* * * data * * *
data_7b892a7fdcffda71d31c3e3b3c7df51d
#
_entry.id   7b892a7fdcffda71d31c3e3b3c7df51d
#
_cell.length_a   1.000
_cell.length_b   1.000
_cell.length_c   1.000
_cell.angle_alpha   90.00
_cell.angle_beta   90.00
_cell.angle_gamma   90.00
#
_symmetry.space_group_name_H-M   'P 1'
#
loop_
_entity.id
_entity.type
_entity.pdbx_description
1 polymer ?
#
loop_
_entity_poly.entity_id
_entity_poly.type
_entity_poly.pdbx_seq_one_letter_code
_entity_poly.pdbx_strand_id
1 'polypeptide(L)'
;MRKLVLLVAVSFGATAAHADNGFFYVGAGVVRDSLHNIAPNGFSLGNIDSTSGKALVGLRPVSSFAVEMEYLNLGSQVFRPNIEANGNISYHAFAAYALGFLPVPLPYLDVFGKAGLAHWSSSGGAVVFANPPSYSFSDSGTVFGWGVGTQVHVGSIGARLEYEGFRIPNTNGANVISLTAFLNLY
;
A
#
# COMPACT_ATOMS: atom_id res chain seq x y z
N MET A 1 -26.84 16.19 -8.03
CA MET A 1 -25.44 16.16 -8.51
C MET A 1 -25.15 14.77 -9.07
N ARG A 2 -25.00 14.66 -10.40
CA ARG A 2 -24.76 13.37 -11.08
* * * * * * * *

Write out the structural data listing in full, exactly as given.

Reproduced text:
data_7b892a7fdcffda71d31c3e3b3c7df51d
#
_entry.id   7b892a7fdcffda71d31c3e3b3c7df51d
#
_cell.length_a   1.000
_cell.length_b   1.000
_cell.length_c   1.000
_cell.angle_alpha   90.00
_cell.angle_beta   90.00
_cell.angle_gamma   90.00
#
_symmetry.space_group_name_H-M   'P 1'
#
loop_
_entity.id
_entity.type
_entity.pdbx_description
1 polymer ?
#
loop_
_entity_poly.entity_id
_entity_poly.type
_entity_poly.pdbx_seq_one_letter_code
_entity_poly.pdbx_strand_id
1 'polypeptide(L)'
;MRKLVLLVAVSFGATAAHADNGFFYVGAGVVRDSLHNIAPNGFSLGNIDSTSGKALVGLRPVSSFAVEMEYLNLGSQVFRPNIEANGNISYHAFAAYALGFLPVPLPYLDVFGKAGLAHWSSSGGAVVFANPPSYSFSDSGTVFGWGVGTQVHVGSIGARLEYEGFRIPNTNGANVISLTAFLNLY
;
A
#
# COMPACT_ATOMS: atom_id res chain seq x y z
N MET A 1 -26.84 16.19 -8.03
CA MET A 1 -25.44 16.16 -8.51
C MET A 1 -25.15 14.77 -9.07
N ARG A 2 -25.00 14.66 -10.40
CA ARG A 2 -24.76 13.37 -11.08